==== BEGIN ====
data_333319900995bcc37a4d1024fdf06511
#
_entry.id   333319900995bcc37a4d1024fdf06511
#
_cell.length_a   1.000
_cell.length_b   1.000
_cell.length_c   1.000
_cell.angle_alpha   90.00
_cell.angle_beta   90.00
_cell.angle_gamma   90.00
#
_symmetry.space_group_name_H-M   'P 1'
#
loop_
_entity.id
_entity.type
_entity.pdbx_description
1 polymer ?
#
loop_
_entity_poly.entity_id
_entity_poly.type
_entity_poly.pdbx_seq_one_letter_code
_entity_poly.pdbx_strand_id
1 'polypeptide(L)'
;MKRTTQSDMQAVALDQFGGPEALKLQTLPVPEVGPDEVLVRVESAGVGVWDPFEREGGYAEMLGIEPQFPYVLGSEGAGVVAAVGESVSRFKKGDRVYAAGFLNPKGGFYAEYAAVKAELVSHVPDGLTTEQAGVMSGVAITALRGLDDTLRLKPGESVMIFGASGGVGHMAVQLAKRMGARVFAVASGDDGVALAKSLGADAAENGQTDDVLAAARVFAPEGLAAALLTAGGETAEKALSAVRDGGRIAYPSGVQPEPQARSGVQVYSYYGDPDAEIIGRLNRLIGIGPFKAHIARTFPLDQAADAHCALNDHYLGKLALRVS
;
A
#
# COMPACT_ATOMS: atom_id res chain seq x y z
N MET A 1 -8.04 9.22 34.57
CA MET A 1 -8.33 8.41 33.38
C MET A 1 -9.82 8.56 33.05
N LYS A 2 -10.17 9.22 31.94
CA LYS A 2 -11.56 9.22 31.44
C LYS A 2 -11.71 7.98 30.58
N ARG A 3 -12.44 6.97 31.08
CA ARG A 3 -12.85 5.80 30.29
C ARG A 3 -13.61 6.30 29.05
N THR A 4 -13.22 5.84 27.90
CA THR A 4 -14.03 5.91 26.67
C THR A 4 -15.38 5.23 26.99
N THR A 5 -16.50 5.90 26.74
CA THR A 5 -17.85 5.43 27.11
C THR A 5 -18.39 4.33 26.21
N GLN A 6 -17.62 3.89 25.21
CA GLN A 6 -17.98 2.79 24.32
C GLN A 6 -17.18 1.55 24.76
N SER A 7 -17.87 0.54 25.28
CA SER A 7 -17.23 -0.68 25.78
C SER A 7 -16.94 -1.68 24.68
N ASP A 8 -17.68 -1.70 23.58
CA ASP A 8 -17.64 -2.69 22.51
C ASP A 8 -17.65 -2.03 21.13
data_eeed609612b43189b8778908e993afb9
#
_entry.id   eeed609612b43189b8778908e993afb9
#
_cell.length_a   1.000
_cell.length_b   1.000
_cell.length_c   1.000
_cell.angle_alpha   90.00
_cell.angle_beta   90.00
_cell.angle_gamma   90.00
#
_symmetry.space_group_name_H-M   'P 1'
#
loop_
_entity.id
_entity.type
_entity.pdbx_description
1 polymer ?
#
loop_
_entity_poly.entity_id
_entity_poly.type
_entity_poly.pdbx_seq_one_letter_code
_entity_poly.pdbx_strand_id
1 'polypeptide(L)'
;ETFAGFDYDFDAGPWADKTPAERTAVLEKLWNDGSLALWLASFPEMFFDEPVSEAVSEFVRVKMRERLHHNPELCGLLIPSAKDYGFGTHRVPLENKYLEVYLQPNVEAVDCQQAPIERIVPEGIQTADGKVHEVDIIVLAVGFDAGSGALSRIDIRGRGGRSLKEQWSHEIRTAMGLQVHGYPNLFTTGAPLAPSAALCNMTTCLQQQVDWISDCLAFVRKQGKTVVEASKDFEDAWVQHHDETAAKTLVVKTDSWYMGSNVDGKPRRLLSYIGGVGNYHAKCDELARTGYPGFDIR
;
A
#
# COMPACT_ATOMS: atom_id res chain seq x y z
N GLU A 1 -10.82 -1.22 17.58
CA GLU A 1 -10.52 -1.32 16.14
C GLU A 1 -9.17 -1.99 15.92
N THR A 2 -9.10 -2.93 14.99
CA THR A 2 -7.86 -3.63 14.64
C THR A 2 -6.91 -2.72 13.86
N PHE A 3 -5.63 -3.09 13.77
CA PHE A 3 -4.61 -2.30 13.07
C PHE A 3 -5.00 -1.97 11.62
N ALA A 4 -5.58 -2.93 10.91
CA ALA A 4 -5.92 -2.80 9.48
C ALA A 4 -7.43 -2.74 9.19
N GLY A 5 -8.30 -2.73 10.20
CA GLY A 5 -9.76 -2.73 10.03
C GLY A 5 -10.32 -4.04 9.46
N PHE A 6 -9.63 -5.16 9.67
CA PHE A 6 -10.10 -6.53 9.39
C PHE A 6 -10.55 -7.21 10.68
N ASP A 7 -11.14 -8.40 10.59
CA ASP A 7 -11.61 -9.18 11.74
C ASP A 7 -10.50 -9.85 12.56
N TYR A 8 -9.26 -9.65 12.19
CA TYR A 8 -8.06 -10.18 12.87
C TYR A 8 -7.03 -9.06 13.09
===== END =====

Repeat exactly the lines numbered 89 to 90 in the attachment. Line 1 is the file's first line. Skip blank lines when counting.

CA THR A 2 -7.86 -3.63 14.64
C THR A 2 -6.91 -2.72 13.86